Early Rabbinic Judaism, on the other hand, by and large adheres to the conceptualization of purity reflected in the priestly source of the Bible. To be sure, it does champion the concept of the cumulative polluting effect of moral transgressions on the land and the punitive theological consequences. But this appears as a trope mostly in homiletic contexts and in the context of biblical interpretation, while it does play no role in the context of legal discussions. However, the legal development and talmudic discussions of purity laws atrophy, and the codification of the laws of ritual impurity as reflected in later legal codes (e.g., Mishneh Torah ) remains a theoretical issue in post-Temple times, with the one notable exception of the discussion of menstrual impurity (niddah ). As mentioned above, this is the only subject of the mishnaic "Order of Purities" to receive a talmudic discussion. The ongoing interest of the rabbinic scholars in the subject is warranted by the continuous applicability of at least some of its aspects, prominently the unconditional prohibition of menstrual sex in the Holiness Code. It is this prohibition that perpetuates the interest in the legal discussions of menstrual impurity. At the same time, even in this context most of the impurity rules have become irrelevant and therefore inapplicable in the absence of the Temple, according to Charlotte Elisheva Fonrobert in Menstrual Purity: Rabbinic and Christian Reconstructions of Biblical Gender. The focus of the practice is no longer the possible transference of a status of ritual impurity to other people by the menstruating woman. Nor does the synagogue legally function as a Temple substitute to prevent women from going there or from touching sancta, a practice that has nonetheless been customary in various Jewish communities over the centuries. Still, observant married women to this day still immerse monthly in the mikveh, while men no longer do, other than for spiritual purposes in some pious circles, such as spiritual purification before the Sabbath or a holiday. In fact, in the contemporary popular didactic literature instructing young couples on the abstention from menstrual sex, the set of practices is often called "the laws of family purity" (taharat ha-mishpahah ). This term is technically a misnomer in that the actual practice is no longer concerned with ritual purification (taharah ), nor is it concerned with the family as a whole, rather than the married couple itself. It entered Jewish legal discourse in the late nineteenth and early twentieth century before it was popularized in the market of handbooks for married couples. One of its main functions is rooted in its polemical force, vis a vis liberal, non-observant Jews, which is captured by Kalman Kahana, the author of one of the most popular of these handbooks, Daughter of Israel : "Daughter of Israel! The time has arrived to throw off alien garments, to cast away the product of strange cultures. With head erect, and with pride, remember! You are a daughter of Israel, the sacred people. Remember your forefathers, who sacrificed their lives for the sanctity of the Jewish nation. You too, bear faithful fruit, and carry forth the illustrious tradition of Jewish purity," (Kahana, 1977, p. 35).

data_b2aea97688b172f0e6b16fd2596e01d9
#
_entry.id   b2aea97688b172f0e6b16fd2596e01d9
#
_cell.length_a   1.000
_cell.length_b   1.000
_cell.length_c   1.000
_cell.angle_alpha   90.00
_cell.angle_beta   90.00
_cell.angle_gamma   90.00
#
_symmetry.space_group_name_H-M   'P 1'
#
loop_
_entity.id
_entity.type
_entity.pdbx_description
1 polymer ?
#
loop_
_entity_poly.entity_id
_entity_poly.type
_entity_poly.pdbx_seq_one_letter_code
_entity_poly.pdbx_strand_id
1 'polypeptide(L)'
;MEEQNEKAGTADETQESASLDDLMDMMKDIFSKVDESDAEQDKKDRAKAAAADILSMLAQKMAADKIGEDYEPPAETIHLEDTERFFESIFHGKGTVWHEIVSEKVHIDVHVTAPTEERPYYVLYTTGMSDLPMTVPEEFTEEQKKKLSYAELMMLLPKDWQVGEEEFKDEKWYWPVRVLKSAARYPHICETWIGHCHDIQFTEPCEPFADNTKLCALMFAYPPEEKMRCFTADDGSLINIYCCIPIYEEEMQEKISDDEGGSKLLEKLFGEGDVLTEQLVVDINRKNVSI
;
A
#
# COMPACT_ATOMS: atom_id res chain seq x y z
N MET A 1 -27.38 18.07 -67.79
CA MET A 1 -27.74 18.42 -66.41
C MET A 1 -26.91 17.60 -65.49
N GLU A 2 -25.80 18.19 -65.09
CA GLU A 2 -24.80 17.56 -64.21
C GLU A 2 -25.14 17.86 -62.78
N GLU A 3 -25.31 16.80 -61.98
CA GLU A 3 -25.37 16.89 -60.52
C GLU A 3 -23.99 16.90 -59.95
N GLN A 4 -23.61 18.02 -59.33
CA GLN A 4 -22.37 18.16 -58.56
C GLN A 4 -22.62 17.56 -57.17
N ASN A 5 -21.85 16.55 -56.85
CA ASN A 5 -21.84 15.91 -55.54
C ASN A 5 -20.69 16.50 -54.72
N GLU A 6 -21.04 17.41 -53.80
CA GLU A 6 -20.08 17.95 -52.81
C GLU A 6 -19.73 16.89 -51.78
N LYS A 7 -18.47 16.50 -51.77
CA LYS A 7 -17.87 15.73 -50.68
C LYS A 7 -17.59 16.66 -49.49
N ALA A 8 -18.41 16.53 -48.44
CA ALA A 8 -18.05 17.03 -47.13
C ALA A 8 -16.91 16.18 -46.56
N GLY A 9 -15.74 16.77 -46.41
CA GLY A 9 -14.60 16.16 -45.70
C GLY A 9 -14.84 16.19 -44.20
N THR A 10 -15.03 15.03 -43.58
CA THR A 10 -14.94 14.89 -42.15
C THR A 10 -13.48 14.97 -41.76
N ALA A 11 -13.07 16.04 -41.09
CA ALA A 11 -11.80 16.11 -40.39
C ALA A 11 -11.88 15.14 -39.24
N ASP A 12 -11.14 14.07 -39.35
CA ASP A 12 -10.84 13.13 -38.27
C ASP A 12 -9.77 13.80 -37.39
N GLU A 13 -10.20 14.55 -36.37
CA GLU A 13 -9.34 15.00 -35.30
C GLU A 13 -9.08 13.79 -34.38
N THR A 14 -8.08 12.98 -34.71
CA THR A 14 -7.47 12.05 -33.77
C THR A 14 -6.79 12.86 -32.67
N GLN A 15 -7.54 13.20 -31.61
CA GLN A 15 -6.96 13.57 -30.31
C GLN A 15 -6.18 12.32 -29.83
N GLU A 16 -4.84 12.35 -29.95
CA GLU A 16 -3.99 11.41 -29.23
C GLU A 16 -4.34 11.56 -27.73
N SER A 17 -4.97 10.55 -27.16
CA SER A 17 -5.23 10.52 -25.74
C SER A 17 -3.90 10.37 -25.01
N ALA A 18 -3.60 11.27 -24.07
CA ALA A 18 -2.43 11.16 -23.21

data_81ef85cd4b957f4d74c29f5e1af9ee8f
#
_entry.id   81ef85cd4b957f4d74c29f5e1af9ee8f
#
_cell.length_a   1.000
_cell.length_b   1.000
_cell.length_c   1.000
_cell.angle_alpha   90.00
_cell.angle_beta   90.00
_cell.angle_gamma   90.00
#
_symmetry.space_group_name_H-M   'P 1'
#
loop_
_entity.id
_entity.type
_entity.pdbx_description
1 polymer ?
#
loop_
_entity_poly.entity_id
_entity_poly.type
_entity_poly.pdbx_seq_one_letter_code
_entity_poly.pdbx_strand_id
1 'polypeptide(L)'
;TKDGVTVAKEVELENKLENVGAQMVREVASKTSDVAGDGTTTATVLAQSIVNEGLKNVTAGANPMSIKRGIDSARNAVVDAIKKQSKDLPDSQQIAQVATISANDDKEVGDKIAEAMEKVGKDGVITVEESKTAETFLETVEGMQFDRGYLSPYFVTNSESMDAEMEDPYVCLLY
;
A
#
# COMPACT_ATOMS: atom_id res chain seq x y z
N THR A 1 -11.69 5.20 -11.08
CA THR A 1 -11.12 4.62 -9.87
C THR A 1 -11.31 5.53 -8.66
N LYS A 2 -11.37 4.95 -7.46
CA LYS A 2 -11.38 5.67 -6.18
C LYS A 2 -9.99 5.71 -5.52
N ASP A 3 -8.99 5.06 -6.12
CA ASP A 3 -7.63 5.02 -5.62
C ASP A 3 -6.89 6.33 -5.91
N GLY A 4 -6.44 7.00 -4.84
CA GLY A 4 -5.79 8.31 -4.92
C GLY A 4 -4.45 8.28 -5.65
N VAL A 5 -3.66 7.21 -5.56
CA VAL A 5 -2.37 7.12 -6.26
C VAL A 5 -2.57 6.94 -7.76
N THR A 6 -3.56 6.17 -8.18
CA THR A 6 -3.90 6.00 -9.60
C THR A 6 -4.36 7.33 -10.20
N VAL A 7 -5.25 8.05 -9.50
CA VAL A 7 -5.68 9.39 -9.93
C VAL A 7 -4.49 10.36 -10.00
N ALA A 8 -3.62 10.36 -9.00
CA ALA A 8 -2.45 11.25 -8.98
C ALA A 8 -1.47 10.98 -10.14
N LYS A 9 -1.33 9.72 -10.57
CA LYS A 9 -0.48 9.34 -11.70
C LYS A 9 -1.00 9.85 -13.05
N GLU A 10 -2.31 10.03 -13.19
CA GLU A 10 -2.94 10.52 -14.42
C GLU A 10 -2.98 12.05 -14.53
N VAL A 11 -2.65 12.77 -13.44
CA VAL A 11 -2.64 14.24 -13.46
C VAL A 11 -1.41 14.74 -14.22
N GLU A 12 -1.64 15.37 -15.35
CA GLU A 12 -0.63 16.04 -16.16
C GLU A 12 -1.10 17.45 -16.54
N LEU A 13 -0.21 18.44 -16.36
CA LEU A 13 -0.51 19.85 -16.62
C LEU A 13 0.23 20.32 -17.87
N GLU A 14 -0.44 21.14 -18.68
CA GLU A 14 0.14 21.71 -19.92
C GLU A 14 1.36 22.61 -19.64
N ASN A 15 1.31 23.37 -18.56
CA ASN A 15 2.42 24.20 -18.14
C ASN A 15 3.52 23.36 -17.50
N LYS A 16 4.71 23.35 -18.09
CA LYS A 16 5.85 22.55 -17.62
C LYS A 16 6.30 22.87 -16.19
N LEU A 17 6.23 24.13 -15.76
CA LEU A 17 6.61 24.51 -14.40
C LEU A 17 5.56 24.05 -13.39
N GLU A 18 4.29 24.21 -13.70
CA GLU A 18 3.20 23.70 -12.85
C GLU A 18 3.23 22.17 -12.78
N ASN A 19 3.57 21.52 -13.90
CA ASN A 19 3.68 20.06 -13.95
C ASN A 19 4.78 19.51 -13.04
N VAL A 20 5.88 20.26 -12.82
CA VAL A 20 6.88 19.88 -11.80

As far as the context of the legal and ritual discourse in Judaism is concerned, one could speak of a channeling of the concerns about impurity into the discussions of the menstruating women. Time and again, Jewish legal literature reflects disputes over incorrect immersion practices by women. This process has been accompanied over the centuries by extra-normative literature in which the so-called Baraita de-Niddah assumes an early and prominent role. Presumably a post-talmudic text from approximately the seventh century ce, but posing as an early talmudic text, it lists a number of extremist strictures concerning the menstruating woman, including her exclusion from the synagogue or any house filled with books (1:2, p. 3; cf.2:2, p.10; Koren, 1999, p. 18), as well as prohibiting her to light the Sabbath candles (2:5, p. 17) and threatening her offspring with leprosy into the hundredth generation should she have sex with her husband. Here, the menstruating woman is all but demonized, and the fact that she can undergo purification is almost irrelevant in light of her threatening impurity. In spite of its extremism, this text has a vital afterlife, in that it is quoted in biblical commentaries by prominent medieval scholars (Moses Nahmanides on Gn. 31:35, Lv. 12:4, and 18:19, cf. Cohen, "Menstruants and the Sacred," p. 295 n. 30) and may even have influenced legal discussions in some parts of the Jewish world. This discourse of demonizing menstrual impurity continues throughout the medieval period, especially in the literature of Jewish mysticism where the concept of impurity takes on a metaphysical force of mythic proportion. In the Zohar, the canonical text of Jewish mysticism from the thirteenth century ce, it is menstruation that is the most prominent type of impurity. At the same time, the mystery of the laws of menstrual impurity are so deep that it cannot be disclosed to the unworthy (Zohar 3:79a). These texts, even though they represent extra-normative voices in Judaism, are enormously influential and add layers of meaning to the prevalent legal definitions. Thus, they still inform the Jewish imagination at least to a certain degree.
If one treats the ongoing discourse of menstrual impurity as a left-over of the priestly purity system, one can speak also of a progressive feminization of ritual impurity in recent history of Jewish culture. Ultimately, these discussions and their concomitant ritualization of women's bodies inform women's self-understanding in Judaism considerably. It is because of this that contemporary Jewish feminist literatures focuses prominently on critiquing, readapting, and reshaping the discussions of menstrual impurity.